It’s also an Italian meets American (BBQ) love story.
“My major passions are creating spaces that people feel comfortable in and creating concepts that speak to people,” says Andrew Jameson, director and owner of Say Mercy! restaurant.
The popular Fraserhood restaurant opened in January, just two months before the pandemic hit—and hit restaurants especially hard. But it’s the restaurant’s adaptability and commitment to community (plus an ample amount of elbow grease) that’s helped establish itself as a stand-out success. And, of course, the “comforting” flavours of the American BBQ-meets-Italian menu make all the difference, too.
Below, Andrew fills us in on Say Mercy!’s tight-knit team, smoky-sweet speciality, and the best part of running the show.
On how the team came together:
“Ten years ago, my wife Katie and I were working in Toronto in the service industry with Chef Sean Reeve and Antonio Cayonne. And then we all happened to find our way to Vancouver. When I found out that our team was in town, I acted on a space down in Railtown and we built out that restaurant (The Mackenzie Room) in 2015.”
And then you had the itch to start another one…
“In 2018, we started feeling like we might want to take on a second project. Chef Sean’s background is actually in classic Italian cuisine, but his first love, in cooking, was always Southern American barbecue. We started thinking about what might be fun, and we knew we wanted to do something a little more playful.”
As for the restaurant’s name…
“We wanted the food to reflect decadence and be on the verge of overwhelming in terms of flavour profile. That’s where the name “Say Mercy!” comes from—it’s that submission to the food experience.”
Name a Say Mercy! specialty.
“One of our foundational menu items is our BBQ Bolognese: a traditional type of Italian ragu (tomato-based braised beef, pork and veal pasta sauce). Instead of using the classic tomato paste, Chef Sean makes a barbeque sauce and braises that down with the ragu, creating this smoky-sweetness served over bucatini noodles. It’s really a perfect melding of the two cultures together.
“Both of these cuisines are born out of simplicity and using what’s available. In Italy, they use cornmeal and call it polenta; in the US, they use cornmeal and call it grits. There are slight variations between the two styles, but these are overarching themes that are easy to take and run with, and plate in various ways.”
When COVID hit, Say Mercy! was at the forefront supporting people in need with meals, and then you launched take-home Collective Goods. How did these initiatives come about?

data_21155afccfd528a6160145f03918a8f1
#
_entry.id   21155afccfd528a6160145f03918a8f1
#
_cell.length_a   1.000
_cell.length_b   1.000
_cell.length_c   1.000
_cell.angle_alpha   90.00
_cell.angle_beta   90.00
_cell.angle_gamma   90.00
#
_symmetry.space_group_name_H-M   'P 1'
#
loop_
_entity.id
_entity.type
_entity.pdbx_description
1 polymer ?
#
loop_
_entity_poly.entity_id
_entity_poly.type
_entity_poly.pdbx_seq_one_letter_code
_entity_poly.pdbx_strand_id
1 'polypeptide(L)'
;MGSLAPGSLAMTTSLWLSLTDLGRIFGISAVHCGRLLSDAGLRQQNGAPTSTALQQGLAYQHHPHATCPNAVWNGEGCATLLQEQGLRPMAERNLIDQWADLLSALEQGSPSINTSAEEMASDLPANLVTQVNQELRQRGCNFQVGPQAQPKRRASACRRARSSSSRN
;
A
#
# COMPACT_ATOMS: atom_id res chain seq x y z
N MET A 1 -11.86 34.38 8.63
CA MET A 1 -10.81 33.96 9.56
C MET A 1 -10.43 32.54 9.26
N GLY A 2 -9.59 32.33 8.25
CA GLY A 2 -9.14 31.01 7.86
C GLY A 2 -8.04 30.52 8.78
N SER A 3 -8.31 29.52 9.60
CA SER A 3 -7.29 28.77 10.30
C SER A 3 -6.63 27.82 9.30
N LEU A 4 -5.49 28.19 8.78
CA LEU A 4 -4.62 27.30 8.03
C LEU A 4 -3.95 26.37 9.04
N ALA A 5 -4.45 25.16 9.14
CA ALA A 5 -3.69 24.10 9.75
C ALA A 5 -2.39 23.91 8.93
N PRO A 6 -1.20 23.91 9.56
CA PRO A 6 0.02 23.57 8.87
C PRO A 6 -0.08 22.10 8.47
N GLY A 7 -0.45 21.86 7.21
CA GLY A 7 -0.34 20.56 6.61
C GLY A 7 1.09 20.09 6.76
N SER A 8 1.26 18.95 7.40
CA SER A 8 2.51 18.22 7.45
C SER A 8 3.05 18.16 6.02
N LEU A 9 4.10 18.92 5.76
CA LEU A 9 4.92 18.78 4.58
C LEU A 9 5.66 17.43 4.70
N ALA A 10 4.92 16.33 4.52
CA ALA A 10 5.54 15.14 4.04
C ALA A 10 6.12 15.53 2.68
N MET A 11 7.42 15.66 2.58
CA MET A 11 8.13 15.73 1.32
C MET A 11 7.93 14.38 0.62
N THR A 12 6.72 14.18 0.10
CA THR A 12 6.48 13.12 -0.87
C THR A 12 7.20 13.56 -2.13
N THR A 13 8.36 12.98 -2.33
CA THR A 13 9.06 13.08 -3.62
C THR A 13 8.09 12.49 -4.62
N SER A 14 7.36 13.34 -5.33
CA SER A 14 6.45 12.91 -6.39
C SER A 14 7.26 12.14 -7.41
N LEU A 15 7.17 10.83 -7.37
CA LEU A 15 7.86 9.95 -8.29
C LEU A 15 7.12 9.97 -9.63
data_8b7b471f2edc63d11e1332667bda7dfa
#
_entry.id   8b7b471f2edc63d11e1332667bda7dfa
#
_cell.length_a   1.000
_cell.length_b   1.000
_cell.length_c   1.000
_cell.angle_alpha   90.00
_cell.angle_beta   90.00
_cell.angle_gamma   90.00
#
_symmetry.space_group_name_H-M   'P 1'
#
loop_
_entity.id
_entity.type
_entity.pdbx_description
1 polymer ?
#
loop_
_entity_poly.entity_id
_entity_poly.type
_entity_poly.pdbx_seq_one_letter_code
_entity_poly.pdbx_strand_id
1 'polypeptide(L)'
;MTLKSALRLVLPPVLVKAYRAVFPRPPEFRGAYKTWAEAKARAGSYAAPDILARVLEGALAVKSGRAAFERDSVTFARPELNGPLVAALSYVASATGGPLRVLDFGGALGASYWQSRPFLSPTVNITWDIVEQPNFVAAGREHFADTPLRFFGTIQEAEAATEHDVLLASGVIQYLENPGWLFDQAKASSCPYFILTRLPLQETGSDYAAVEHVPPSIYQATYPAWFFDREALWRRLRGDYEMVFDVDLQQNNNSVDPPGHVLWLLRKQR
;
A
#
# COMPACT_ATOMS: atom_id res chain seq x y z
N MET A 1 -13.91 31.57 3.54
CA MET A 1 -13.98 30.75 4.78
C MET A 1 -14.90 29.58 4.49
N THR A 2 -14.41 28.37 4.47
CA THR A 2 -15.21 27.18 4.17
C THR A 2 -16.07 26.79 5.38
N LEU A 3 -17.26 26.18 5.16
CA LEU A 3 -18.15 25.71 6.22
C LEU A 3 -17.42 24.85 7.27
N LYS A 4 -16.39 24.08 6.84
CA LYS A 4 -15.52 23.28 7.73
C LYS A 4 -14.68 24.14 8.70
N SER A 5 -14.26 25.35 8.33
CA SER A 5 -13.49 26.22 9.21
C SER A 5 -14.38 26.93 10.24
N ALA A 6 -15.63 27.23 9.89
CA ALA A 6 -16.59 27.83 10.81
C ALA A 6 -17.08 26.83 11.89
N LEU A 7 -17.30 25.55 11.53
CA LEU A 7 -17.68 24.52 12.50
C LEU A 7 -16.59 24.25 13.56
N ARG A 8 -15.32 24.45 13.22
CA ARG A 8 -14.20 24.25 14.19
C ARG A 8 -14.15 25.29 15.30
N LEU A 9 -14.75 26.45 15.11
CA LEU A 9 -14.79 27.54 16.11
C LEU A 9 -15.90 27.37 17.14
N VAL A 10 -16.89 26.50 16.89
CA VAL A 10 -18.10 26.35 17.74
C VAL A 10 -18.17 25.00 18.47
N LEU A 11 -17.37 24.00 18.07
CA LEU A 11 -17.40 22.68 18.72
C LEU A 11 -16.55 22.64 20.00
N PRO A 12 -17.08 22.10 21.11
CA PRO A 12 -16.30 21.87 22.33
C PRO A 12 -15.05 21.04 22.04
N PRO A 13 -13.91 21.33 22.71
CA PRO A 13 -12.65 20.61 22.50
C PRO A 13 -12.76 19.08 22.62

“When we [temporarily] closed for the pandemic, we switched to running a program called Staff Meal. We took donations and used that money to fund meals for people facing food insecurity from COVID.
“And then we had a lot of people ask if we were offering anything to take home, to serve dinner for their families. And so we launched another program called Collective Goods, where we put together meals in brown paper bags full of roast chicken, Parker House rolls, salsa verde, and roast potatoes.
“We’re actually looking at a brick and mortar space for Collective Goods. I think food is something that people are really craving—that comforting feeling that you get from a nourishing meal. And we’re just figuring out ways to get it to them.”
You’re highlighting community organizations like the Aboriginal Front Door Society, Black Women Connect Vancouver, and QMUNITY on Say Mercy!’s Instagram. Tell us more.
“With the immense civil rights movement that was very much at the forefront of our thoughts through most of the summer, we took a step back to really think about what we’re injecting into people’s lives. Is everything a “sell”? Or, do we have an opportunity to engage with our community in a different way that still supports our values. It still makes people aware that we are people they might align with, but it also gives them an opportunity to explore something they otherwise may have missed.”
Your Fraserhood community is pretty special, too.
“There are a lot of young businesses like Earnest Ice Cream and Pizza Carano starting to move into the neighbourhood. Just before we opened, Dave Gunawan opened Ubuntu Canteen. I’ve always really respected his products, and I was really excited to be in the same neighbourhood.
“You can grab a pizza and a beer at Carano. You can have some natural wines at Ubuntu, or you can go there for breakfast. You can come to Say Mercy! for an extravagant tasting menu with Italian wines you may not have experienced before, or you can have B-Side [Say Mercy!’s outdoor café that serves cheesesteak and pulled pork sandwiches]. Prado makes beautiful coffees… JJ Bean is in the neighbourhood… We have all the dynamics that offer comprehensive dining for the community.”
The best part of running Say Mercy! is…
“I love our staff… And I’m really proud of what we’ve accomplished here. I’m looking forward to putting the pandemic in our review mirror, obviously, for the community, as well as just getting the room back to its bustling self. It’s really fun to be in this room—and it’s fun to explore this new concept.”
4298 Fraser St
Vancouver, BC V5V 4G2
Photos by Katie Cross Photography:
1. Say Mercy! exterior on Fraser St
2. Director/Owner Andrew Jameson
3. Shrimp & Grits (Anson Mills grits, shrimp, mussels, fennel, Calabrian chili)
4. Say Mercy! interior
5. Parker House Rolls
6. The team (L to R): Andrew Jameson (Director), Sean Reeve (Executive Chef), Bailey Hayward (Service Director), Mat Bishop (Chef de Cuisine), and Antonio Cayonne (Operations Director)